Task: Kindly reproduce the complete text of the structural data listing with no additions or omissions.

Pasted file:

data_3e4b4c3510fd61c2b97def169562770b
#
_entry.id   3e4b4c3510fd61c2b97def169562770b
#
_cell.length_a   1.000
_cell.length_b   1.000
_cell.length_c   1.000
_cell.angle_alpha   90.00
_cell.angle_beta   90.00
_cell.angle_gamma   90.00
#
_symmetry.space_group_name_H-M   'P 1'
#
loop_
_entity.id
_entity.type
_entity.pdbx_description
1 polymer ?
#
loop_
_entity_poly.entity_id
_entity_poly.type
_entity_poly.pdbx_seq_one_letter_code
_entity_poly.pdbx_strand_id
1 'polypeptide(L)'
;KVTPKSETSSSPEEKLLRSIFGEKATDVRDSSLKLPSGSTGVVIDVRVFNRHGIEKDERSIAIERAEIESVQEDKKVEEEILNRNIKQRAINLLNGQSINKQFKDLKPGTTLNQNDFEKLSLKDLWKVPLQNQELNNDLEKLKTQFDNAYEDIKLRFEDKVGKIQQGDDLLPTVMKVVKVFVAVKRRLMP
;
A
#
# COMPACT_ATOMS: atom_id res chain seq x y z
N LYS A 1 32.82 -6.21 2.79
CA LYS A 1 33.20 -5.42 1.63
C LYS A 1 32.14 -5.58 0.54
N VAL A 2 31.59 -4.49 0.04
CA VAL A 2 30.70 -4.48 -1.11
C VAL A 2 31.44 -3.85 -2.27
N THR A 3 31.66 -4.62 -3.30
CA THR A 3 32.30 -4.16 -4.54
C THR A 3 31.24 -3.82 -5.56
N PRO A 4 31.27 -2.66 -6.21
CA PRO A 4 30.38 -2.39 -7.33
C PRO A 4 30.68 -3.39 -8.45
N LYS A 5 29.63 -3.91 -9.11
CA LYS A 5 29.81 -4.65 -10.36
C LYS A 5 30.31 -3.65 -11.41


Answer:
data_3e4b4c3510fd61c2b97def169562770b
#
_entry.id   3e4b4c3510fd61c2b97def169562770b
#
_cell.length_a   1.000
_cell.length_b   1.000
_cell.length_c   1.000
_cell.angle_alpha   90.00
_cell.angle_beta   90.00
_cell.angle_gamma   90.00
#
_symmetry.space_group_name_H-M   'P 1'
#
loop_
_entity.id
_entity.type
_entity.pdbx_description
1 polymer ?
#
loop_
_entity_poly.entity_id
_entity_poly.type
_entity_poly.pdbx_seq_one_letter_code
_entity_poly.pdbx_strand_id
1 'polypeptide(L)'
;KVTPKSETSSSPEEKLLRSIFGEKATDVRDSSLKLPSGSTGVVIDVRVFNRHGIEKDERSIAIERAEIESVQEDKKVEEEILNRNIKQRAINLLNGQSINKQFKDLKPGTTLNQNDFEKLSLKDLWKVPLQNQELNNDLEKLKTQFDNAYEDIKLRFEDKVGKIQQGDDLLPTVMKVVKVFVAVKRRLMP
;
A
#
# COMPACT_ATOMS: atom_id res chain seq x y z
N LYS A 1 32.82 -6.21 2.79
CA LYS A 1 33.20 -5.42 1.63
C LYS A 1 32.14 -5.58 0.54
N VAL A 2 31.59 -4.49 0.04
CA VAL A 2 30.70 -4.48 -1.11
C VAL A 2 31.44 -3.85 -2.27
N THR A 3 31.66 -4.62 -3.30
CA THR A 3 32.30 -4.16 -4.54
C THR A 3 31.24 -3.82 -5.56
N PRO A 4 31.27 -2.66 -6.21
CA PRO A 4 30.38 -2.39 -7.33
C PRO A 4 30.68 -3.39 -8.45
N LYS A 5 29.63 -3.91 -9.11
CA LYS A 5 29.81 -4.65 -10.36
C LYS A 5 30.31 -3.65 -11.41